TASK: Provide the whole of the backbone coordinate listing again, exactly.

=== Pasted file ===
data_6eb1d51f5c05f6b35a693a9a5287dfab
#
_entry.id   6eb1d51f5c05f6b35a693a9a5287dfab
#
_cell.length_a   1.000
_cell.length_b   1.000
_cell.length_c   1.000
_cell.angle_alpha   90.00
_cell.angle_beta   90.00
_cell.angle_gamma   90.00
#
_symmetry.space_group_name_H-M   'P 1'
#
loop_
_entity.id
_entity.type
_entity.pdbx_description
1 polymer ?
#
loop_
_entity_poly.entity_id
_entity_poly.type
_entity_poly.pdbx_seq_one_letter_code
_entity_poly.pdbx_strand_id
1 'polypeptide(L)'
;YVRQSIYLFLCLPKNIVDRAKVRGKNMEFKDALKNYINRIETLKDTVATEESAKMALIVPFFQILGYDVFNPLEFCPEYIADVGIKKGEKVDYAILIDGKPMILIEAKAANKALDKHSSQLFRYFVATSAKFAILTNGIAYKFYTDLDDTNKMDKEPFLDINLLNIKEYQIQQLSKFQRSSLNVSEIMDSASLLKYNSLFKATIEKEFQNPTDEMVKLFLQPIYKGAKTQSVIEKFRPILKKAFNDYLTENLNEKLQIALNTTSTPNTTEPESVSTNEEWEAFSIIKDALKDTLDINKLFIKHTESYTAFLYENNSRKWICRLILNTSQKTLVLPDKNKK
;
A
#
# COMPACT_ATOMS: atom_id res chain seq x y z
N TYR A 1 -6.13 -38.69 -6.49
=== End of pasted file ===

data_6eb1d51f5c05f6b35a693a9a5287dfab
#
_entry.id   6eb1d51f5c05f6b35a693a9a5287dfab
#
_cell.length_a   1.000
_cell.length_b   1.000
_cell.length_c   1.000
_cell.angle_alpha   90.00
_cell.angle_beta   90.00
_cell.angle_gamma   90.00
#
_symmetry.space_group_name_H-M   'P 1'
#
loop_
_entity.id
_entity.type
_entity.pdbx_description
1 polymer ?
#
loop_
_entity_poly.entity_id
_entity_poly.type
_entity_poly.pdbx_seq_one_letter_code
_entity_poly.pdbx_strand_id
1 'polypeptide(L)'
;YVRQSIYLFLCLPKNIVDRAKVRGKNMEFKDALKNYINRIETLKDTVATEESAKMALIVPFFQILGYDVFNPLEFCPEYIADVGIKKGEKVDYAILIDGKPMILIEAKAANKALDKHSSQLFRYFVATSAKFAILTNGIAYKFYTDLDDTNKMDKEPFLDINLLNIKEYQIQQLSKFQRSSLNVSEIMDSASLLKYNSLFKATIEKEFQNPTDEMVKLFLQPIYKGAKTQSVIEKFRPILKKAFNDYLTENLNEKLQIALNTTSTPNTTEPESVSTNEEWEAFSIIKDALKDTLDINKLFIKHTESYTAFLYENNSRKWICRLILNTSQKTLVLPDKNKK
;
A
#
# COMPACT_ATOMS: atom_id res chain seq x y z
N TYR A 1 -6.13 -38.69 -6.49